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    Tell him off – but not always – K’doshim

    If someone is doing the wrong thing, you have to rebuke him (Lev.19:17). It is like the duty you have to save a person from danger. If you can see that they are stepping into obvious risk, you cannot stand idly by.

    The same applies to a person who is breaking a law of the Torah: if you refrain from speaking out, you have a share in the responsibility for the risk they are taking with their eternal life. It is not only their wellbeing which you are protecting, but your own. If you ignore actual or possible evil around you, you show yourself as a hard-hearted, irresponsible citizen.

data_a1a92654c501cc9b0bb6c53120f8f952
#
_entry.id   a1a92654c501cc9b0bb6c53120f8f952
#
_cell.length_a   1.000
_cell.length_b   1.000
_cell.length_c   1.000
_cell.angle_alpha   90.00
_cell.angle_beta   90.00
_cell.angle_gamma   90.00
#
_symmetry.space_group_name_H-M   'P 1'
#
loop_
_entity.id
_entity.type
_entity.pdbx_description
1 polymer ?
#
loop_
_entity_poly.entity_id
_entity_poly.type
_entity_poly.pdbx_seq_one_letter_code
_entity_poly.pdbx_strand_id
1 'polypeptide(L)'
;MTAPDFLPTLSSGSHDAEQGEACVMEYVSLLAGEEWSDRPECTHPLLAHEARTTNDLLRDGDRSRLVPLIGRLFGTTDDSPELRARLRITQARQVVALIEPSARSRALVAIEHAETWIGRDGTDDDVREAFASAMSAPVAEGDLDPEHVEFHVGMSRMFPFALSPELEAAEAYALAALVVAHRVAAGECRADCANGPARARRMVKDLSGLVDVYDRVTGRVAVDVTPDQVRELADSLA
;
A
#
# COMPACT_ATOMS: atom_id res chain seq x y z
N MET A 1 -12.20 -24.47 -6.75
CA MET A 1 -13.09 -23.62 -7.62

What about a situation in which no-one is going to take any notice of your warning or rebuke?

    For the sake of your own conscience you cannot remain unmoved, but you might make a laughing stock of yourself. Hence the sages say, “Just as it is a duty to say that which will be heeded, so it is a duty not to say that which will not be heeded” (Talmud Yevamot 65b).

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